Melissa Barker, aka The Archive Lady, shows how to preserve and share a World War II Ration Book!
Melinda in Florida asks: “I have been given my Grandmother’s World War II ration books. She used to tell me stories about the rationing of food and other essential items and how the family used their ration stamps. What would be the best way to preserve these books? I would like for my descendants to know about these stories and what the books meant.”
Melinda asks a great question about an artifact that was essential to everyone during World War II. Every American was issued a series of ration books during the war. These ration books contained removable stamps for certain rationed items such as sugar, meat, cooking oil, cigarettes, and canned foods, just to name a few. Once a person’s ration stamps were spent for the month, they could not purchase those items until they received their new rations books for the next month.
I can remember my own Dad telling me about how his family would pool together their ration books and the cigarette stamps would go to those who smoked, the other stamps would be used to make family meals which they would all enjoy. I still have his ration books in my own genealogy records collection.
When we have historically important documents, photographs, memorabilia, and artifacts in our genealogy records collections, it is vital that we preserve these items so the history can live on, be shared and not forgotten.
Preserving war ration books can be quite simple. Keeping the ration books in their original form is recommended. Even if the books are falling apart, missing pages or if the stamps are coming out of the book itself. The less you do to your documents and memorabilia the better. First and foremost, I would encourage Melinda to digitize the entire book. This way, if something were to happen to it, she can retrieve the digitized images.
I would suggest that Melinda use a soft bristle brush to brush away any surface dirt or dust. If the cover of the ration book is stained or dirty, use a dirt eraser sponge that is specifically used for cleaning documents. Use the sponge lightly on the cover, do not scrub and do not use on pencil writing because it will erase the writing.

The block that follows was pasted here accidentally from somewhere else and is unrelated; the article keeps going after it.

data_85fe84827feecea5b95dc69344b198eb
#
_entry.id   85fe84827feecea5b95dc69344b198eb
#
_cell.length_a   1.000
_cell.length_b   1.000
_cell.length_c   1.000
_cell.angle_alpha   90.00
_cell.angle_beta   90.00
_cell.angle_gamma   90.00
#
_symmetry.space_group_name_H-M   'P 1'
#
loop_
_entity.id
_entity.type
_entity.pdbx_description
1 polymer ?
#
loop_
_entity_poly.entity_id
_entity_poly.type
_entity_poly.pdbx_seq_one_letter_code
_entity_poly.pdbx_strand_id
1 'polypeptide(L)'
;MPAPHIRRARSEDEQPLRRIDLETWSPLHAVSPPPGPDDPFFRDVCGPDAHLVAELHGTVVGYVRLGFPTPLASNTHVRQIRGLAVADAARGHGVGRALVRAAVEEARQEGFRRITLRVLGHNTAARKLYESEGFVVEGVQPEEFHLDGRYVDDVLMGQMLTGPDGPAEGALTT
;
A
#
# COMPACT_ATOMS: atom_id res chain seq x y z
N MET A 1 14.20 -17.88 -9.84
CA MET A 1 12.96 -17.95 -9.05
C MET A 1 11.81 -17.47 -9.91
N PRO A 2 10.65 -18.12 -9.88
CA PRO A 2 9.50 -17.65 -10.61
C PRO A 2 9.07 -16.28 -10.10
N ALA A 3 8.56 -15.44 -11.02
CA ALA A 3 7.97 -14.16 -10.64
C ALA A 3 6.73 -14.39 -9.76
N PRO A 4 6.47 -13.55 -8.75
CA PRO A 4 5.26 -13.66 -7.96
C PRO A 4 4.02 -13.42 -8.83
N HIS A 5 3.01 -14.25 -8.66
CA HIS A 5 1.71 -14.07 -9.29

Once the ration book has been cleaned, place the book in an archival sleeve. The archival sleeve should be acid free, lignin free and passed the P.A.T. (Photographic Activity Test). Archival sleeves come in all shapes and sizes and can be purchased at an online archival store (see list of stores below).
Now that the ration book is encapsulated, I would suggest that it be put in an archival file folder or in an archival document box. This is a second layer of protection for the ration book. Depending on how much room you have for storage, file folders in filing cabinets may work for you or maybe you need to store several documents in a document box.
The most important part of preserving ration books is the storage conditions. We should always store our records, photographs, and memorabilia in a cool, dark, and dry place. The place where you store your records should have consistent temperature and humidity levels that do not fluctuate. The temperature in your storage area should be between 55-60 degrees Fahrenheit and your humidity levels at 35-45 percent. Most importantly, keep all your records out of direct sunlight. I have seen sunlight completely wash away an image on a photograph and wash off the writing on a document. A dark closet or even stored under a bed is a good place. Attics, basements, and garages are not places we should be storing our genealogical records.
I would also encourage Melinda to include the stories from her Grandmother about the ration books with the books themselves so that the history and stories will survive right along with the books.
Online Archival Supply Stores
- Gaylord Archival
- Hollinger Metal Edge
- University Products
- Light Impressions
- Archival Methods
- Print File Archival Storage
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Melissa Barker lives in Tennessee Ridge, Tennessee. She is the Houston County (TN) Archivist and a Professional Genealogist. She writes the blog, A Genealogist in the Archives, and has been researching her own family for over 26 years. She lectures, teaches and writes about researching in archives and records preservation.
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